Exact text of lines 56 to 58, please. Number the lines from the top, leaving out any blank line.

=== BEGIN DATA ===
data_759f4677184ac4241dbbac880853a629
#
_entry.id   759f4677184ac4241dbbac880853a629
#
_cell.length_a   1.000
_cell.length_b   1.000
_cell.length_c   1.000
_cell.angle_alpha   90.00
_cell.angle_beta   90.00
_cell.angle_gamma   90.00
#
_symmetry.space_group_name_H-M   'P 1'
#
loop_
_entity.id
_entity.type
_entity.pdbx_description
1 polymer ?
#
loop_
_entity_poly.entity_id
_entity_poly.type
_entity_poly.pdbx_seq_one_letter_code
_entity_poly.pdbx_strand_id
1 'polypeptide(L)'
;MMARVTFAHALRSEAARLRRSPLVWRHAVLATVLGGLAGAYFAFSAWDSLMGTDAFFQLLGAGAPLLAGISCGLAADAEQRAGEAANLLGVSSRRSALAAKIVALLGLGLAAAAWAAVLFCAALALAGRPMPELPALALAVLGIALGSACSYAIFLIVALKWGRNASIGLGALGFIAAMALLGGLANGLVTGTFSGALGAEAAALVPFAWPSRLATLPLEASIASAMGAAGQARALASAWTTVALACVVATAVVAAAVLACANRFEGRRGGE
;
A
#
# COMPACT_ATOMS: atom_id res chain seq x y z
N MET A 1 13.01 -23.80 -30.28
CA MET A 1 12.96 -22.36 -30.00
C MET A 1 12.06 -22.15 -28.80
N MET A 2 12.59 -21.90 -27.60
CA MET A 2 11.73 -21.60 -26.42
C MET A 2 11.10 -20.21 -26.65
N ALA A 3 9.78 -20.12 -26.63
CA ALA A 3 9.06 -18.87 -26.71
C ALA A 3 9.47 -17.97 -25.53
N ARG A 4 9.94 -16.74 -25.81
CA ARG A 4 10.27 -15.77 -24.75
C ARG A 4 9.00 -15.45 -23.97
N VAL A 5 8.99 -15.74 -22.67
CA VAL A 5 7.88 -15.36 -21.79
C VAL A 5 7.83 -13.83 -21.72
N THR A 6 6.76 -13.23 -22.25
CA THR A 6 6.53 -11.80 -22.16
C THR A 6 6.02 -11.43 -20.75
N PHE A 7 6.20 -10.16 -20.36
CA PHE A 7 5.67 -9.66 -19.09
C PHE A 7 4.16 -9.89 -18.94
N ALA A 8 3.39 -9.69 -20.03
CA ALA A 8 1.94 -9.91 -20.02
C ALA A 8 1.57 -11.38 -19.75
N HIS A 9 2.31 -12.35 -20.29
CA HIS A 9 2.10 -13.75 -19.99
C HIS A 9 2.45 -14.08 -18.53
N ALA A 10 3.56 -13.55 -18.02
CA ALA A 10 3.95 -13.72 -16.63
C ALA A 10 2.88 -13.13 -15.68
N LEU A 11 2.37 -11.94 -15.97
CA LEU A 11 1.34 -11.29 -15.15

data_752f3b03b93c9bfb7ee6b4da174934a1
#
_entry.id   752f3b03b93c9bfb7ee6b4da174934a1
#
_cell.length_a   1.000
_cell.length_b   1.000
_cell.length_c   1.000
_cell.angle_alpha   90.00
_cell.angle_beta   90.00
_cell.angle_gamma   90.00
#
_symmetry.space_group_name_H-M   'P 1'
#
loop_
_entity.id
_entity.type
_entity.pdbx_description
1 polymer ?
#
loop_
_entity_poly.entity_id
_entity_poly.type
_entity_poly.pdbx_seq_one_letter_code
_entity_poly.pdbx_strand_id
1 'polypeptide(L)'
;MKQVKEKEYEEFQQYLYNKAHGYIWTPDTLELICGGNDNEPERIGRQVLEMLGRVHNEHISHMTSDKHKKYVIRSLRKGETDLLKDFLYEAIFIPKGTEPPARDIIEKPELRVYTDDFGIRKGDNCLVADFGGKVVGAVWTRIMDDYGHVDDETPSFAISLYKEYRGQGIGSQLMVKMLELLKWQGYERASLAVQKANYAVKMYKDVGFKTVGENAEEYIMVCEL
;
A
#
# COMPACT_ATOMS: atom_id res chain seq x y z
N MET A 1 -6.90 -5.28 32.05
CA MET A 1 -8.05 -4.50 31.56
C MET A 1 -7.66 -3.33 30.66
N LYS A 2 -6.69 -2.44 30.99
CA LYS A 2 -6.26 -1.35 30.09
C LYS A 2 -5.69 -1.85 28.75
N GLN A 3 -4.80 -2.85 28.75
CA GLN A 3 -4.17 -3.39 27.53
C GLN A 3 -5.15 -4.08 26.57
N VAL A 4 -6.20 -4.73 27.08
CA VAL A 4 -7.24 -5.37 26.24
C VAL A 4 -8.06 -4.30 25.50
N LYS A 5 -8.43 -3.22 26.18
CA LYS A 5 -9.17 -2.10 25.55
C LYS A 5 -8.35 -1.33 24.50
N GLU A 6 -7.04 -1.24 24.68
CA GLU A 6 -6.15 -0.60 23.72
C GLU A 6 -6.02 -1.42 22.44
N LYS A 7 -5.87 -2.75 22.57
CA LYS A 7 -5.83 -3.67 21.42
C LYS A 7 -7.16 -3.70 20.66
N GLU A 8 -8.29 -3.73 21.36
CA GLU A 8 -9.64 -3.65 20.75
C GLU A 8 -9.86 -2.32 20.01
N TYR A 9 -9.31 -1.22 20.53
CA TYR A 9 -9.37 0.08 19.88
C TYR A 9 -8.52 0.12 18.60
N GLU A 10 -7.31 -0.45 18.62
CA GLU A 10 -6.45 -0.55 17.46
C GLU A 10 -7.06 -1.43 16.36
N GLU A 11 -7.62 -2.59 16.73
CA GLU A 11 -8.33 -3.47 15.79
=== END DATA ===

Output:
CA HIS A 9 2.10 -13.75 -19.99
C HIS A 9 2.45 -14.08 -18.53
N ALA A 10 3.56 -13.55 -18.02